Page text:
Beverage makers chase away the ghost of a Christmas without gin and wine

Beverage makers chase away the ghost of a Christmas without gin and wine

A bottleneck… of bottles. The reopening of the hospitality industry, after lifting the capacity restrictions due to the pandemic, has caused an alarm situation among hoteliers and customers due to the lack of some brands of alcoholic beverages, especially international ones, and has raised doubts as to whether it will be reached Christmas, to company, family or friends celebrations, with enough stock of brands or if gins, vodkas or even wines and beers will be lacking.

"Seven out of 10 bottles of spirits are sold in the hospitality industry and with the reopening there has been a supply peak, from all asking at the same time. They are purchases that, the same thing, the hoteliers do not make again in a year," he explains. Bosco Torremocha, director of Espirituosos Spain, the employer's association of high-alcohol beverage manufacturers. A problem that also adds to the world trade jam, due to the lack of ships, containers and raw materials.

"All this has meant that in some cases, not in all categories or in the best-selling brands, there are stock breaks and a certain nervousness is moving," Torremocha acknowledges in conversation with "We have had more orders in a few weeks than in the last two years and there have been problems serving them but, in two or three weeks, it will tend to normalize."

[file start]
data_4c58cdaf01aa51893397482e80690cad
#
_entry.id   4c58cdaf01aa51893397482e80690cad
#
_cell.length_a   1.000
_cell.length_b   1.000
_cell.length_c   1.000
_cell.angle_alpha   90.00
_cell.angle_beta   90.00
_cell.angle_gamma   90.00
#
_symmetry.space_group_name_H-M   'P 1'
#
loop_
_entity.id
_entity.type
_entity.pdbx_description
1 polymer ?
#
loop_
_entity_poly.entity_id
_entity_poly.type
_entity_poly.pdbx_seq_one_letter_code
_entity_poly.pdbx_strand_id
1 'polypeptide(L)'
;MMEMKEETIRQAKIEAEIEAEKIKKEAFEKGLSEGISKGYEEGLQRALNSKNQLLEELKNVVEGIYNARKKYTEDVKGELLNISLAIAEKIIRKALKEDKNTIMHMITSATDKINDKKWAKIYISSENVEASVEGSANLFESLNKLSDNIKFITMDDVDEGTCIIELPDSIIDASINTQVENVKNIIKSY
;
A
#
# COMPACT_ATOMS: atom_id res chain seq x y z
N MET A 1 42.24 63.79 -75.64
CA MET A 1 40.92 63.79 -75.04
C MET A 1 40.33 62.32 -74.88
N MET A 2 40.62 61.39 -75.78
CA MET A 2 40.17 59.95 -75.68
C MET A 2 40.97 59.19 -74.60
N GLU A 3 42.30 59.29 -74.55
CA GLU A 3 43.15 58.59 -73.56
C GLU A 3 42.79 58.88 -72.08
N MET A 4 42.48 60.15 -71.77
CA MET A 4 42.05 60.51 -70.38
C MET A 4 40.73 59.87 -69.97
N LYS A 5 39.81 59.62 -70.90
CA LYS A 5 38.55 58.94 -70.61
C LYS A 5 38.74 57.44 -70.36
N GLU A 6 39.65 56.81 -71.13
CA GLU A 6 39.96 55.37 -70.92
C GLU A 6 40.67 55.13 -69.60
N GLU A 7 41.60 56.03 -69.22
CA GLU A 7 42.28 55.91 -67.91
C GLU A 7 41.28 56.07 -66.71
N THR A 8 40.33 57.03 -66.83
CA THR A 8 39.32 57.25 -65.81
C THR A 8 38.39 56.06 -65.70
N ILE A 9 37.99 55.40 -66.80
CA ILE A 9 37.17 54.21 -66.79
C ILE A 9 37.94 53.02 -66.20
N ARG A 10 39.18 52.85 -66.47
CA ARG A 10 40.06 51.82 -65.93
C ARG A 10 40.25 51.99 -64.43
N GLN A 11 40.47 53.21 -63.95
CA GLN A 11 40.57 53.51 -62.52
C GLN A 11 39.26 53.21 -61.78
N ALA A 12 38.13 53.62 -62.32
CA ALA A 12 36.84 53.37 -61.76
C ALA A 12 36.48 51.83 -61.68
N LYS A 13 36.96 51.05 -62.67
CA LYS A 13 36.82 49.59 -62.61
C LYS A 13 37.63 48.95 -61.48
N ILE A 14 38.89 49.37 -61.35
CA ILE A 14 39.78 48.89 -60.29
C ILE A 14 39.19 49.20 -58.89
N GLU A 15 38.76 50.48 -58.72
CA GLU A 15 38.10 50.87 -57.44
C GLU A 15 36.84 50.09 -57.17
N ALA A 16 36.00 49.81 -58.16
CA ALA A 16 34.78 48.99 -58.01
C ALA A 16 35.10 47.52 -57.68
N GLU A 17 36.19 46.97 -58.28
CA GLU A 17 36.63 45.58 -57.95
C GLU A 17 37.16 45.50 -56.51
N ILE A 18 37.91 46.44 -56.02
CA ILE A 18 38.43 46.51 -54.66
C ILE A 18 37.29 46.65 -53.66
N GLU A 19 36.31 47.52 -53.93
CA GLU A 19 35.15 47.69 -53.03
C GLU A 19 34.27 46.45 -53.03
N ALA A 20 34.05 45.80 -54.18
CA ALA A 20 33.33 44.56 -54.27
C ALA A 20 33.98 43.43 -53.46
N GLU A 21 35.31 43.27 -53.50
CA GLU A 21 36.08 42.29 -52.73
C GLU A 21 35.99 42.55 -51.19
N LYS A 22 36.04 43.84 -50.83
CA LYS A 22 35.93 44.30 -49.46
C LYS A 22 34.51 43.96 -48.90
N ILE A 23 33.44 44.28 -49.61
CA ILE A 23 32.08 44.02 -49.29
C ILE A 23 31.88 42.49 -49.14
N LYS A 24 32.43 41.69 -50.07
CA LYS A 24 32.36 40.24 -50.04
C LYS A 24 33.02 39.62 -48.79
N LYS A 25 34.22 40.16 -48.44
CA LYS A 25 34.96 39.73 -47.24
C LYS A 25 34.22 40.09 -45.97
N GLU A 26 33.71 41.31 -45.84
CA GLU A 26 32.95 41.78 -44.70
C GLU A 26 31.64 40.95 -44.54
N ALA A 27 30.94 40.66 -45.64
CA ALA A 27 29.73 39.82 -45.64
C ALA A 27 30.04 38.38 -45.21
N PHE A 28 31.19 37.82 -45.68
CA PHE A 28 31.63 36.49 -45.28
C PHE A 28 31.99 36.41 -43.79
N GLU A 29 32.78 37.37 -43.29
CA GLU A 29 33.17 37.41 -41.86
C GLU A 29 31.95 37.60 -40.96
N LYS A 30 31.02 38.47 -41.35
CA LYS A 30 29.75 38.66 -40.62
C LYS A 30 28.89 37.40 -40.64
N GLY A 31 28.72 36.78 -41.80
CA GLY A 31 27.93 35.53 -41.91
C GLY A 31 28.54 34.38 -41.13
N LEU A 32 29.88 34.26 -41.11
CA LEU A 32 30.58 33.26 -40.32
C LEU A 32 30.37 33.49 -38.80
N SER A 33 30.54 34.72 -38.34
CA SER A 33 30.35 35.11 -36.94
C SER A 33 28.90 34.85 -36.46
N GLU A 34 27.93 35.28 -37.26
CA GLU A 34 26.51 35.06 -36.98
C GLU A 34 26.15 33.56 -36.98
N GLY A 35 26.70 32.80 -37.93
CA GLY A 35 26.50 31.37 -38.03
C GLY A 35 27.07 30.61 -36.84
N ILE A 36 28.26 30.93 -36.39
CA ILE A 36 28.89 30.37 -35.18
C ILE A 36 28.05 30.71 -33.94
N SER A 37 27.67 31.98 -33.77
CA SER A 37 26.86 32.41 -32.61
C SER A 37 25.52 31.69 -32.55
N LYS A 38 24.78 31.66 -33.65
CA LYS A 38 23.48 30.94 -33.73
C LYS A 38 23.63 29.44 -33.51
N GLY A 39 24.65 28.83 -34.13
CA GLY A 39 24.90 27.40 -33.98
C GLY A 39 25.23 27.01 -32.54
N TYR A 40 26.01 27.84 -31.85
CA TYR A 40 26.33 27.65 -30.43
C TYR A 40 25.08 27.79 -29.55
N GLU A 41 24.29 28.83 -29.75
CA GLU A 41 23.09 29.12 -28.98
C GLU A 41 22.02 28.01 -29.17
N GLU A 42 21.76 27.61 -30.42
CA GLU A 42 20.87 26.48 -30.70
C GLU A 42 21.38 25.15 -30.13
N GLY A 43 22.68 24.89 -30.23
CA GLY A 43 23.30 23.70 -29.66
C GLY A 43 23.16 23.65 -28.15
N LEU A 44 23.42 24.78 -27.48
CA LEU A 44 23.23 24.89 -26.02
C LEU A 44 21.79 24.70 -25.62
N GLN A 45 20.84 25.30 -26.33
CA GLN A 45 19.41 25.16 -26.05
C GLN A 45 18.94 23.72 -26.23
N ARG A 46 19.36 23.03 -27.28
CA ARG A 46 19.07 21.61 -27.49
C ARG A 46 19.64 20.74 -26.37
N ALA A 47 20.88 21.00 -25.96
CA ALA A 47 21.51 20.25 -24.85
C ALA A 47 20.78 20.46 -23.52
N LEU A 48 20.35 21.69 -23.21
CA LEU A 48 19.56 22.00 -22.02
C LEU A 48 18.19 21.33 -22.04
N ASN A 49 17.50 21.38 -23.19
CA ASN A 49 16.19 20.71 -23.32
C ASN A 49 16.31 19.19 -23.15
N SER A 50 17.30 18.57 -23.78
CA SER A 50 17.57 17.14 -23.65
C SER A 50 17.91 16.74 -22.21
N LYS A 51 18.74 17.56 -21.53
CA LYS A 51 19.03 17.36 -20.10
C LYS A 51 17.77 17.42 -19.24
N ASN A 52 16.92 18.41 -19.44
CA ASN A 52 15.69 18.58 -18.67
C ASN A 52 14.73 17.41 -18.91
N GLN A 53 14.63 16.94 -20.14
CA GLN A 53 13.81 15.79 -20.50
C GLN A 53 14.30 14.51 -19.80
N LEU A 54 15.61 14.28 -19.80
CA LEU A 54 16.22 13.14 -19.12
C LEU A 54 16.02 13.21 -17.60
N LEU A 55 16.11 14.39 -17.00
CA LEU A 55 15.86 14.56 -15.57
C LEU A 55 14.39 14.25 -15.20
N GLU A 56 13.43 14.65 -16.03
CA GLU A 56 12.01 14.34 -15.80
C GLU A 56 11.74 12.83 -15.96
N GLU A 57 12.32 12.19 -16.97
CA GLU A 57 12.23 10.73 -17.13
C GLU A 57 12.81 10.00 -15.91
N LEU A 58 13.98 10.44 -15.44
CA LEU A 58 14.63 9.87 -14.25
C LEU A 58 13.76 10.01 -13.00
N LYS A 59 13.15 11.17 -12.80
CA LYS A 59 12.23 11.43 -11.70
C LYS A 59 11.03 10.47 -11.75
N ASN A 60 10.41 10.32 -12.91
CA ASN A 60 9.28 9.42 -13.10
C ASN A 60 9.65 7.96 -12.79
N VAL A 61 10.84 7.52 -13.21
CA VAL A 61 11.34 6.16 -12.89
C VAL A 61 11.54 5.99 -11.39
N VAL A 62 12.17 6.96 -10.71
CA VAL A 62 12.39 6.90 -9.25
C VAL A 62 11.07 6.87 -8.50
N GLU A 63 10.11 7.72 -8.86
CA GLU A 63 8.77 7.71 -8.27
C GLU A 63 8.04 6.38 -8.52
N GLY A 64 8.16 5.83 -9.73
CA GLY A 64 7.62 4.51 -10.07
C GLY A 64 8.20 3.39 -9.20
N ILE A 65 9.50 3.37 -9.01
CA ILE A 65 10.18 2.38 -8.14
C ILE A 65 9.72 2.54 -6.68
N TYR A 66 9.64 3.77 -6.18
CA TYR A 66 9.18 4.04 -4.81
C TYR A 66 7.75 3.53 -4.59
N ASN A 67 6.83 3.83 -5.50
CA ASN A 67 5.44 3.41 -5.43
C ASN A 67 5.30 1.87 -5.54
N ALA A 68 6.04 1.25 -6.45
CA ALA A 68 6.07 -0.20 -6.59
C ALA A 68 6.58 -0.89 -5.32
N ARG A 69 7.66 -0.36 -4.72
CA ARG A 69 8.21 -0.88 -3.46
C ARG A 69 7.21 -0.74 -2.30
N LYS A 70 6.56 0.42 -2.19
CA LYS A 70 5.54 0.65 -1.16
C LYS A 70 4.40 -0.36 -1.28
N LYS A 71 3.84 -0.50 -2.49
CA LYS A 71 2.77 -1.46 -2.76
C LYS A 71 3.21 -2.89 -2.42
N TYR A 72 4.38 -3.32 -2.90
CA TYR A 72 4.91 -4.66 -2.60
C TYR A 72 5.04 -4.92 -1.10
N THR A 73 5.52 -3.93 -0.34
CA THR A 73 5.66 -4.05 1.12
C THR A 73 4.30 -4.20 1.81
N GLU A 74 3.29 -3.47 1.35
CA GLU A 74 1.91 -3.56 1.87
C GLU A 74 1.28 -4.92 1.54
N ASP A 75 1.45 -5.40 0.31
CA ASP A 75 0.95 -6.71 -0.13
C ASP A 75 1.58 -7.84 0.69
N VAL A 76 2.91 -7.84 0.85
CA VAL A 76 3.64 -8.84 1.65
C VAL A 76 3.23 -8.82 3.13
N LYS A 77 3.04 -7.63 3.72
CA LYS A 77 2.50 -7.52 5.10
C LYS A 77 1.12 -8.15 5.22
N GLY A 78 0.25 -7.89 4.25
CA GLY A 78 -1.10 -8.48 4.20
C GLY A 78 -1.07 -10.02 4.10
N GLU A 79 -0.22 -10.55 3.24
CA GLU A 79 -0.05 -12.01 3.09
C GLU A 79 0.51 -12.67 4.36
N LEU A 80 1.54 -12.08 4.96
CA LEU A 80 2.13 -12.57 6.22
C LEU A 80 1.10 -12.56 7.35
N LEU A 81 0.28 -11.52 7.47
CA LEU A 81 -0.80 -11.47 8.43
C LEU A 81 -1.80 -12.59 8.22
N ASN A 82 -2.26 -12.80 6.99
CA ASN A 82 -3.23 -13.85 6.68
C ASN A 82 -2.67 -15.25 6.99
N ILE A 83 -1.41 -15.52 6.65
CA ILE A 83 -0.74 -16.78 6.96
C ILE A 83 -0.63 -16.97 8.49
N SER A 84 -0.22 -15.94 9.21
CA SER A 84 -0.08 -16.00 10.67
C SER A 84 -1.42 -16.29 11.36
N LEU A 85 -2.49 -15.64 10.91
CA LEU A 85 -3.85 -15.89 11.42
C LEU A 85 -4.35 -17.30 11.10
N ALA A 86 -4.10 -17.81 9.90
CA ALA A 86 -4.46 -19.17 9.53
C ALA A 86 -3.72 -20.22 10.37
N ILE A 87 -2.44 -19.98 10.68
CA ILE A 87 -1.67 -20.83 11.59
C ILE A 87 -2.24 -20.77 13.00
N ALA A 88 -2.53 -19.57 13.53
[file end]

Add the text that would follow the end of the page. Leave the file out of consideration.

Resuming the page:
The spirits sector comes from a 2020 in which the drop in sales was 33%. In Spain, in the year with the greatest impact of the pandemic and confinement, 141 million liters of high-alcohol beverages were sold, compared to 210 million liters a year earlier. A drop in sales that slowed production and changed warehouse supply speeds and volumes.

In recent weeks, however, with the end of the restrictions and the reactivation of the hospitality industry, these rates of demand, distribution and manufacturing have been altered and have caught the entire sector with a different foot. Also, in the case of wine. "When the horizon has cleared, restaurants have begun to fill warehouses and there has been a strong pull in demand", explains José Luis Benítez Robredo, general director of the Spanish Wine Federation (FEV). "It is a replacement phenomenon," he adds.

A pull that also reaches the other side of the production chain, to glass manufacturers. "The demand is being disorderly and abrupt, when normally it is orderly", argues Karen Davies, general secretary of the National Association of Companies of Automatic Manufacture of Containers (Anfevi). "Suddenly, more containers are requested and a bottleneck is created. A peak in demand that, furthermore, is aggravated by the fear of rising prices, energy, raw materials, etc.", he lists.